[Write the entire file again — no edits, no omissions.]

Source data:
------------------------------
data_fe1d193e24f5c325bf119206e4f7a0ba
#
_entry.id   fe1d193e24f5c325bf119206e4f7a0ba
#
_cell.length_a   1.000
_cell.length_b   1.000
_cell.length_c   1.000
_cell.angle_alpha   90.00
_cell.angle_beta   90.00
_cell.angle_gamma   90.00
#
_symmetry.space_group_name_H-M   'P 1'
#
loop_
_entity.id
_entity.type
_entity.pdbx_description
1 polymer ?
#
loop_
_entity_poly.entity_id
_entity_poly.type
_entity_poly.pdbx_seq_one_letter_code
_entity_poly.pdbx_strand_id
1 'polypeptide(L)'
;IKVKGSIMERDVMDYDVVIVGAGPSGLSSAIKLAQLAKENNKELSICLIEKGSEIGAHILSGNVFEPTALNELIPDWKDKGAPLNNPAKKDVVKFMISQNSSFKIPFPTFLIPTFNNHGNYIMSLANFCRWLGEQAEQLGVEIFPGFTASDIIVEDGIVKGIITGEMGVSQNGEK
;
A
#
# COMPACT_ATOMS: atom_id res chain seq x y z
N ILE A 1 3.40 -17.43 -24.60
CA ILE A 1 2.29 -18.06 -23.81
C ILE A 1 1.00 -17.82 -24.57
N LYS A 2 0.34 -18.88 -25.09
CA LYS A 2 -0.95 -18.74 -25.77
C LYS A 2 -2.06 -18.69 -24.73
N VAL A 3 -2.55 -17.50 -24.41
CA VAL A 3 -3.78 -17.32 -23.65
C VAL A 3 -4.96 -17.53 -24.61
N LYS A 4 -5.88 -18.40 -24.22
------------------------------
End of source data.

data_fe1d193e24f5c325bf119206e4f7a0ba
#
_entry.id   fe1d193e24f5c325bf119206e4f7a0ba
#
_cell.length_a   1.000
_cell.length_b   1.000
_cell.length_c   1.000
_cell.angle_alpha   90.00
_cell.angle_beta   90.00
_cell.angle_gamma   90.00
#
_symmetry.space_group_name_H-M   'P 1'
#
loop_
_entity.id
_entity.type
_entity.pdbx_description
1 polymer ?
#
loop_
_entity_poly.entity_id
_entity_poly.type
_entity_poly.pdbx_seq_one_letter_code
_entity_poly.pdbx_strand_id
1 'polypeptide(L)'
;IKVKGSIMERDVMDYDVVIVGAGPSGLSSAIKLAQLAKENNKELSICLIEKGSEIGAHILSGNVFEPTALNELIPDWKDKGAPLNNPAKKDVVKFMISQNSSFKIPFPTFLIPTFNNHGNYIMSLANFCRWLGEQAEQLGVEIFPGFTASDIIVEDGIVKGIITGEMGVSQNGEK
;
A
#
# COMPACT_ATOMS: atom_id res chain seq x y z
N ILE A 1 3.40 -17.43 -24.60
CA ILE A 1 2.29 -18.06 -23.81
C ILE A 1 1.00 -17.82 -24.57
N LYS A 2 0.34 -18.88 -25.09
CA LYS A 2 -0.95 -18.74 -25.77
C LYS A 2 -2.06 -18.69 -24.73
N VAL A 3 -2.55 -17.50 -24.41
CA VAL A 3 -3.78 -17.32 -23.65
C VAL A 3 -4.96 -17.53 -24.61
N LYS A 4 -5.88 -18.40 -24.22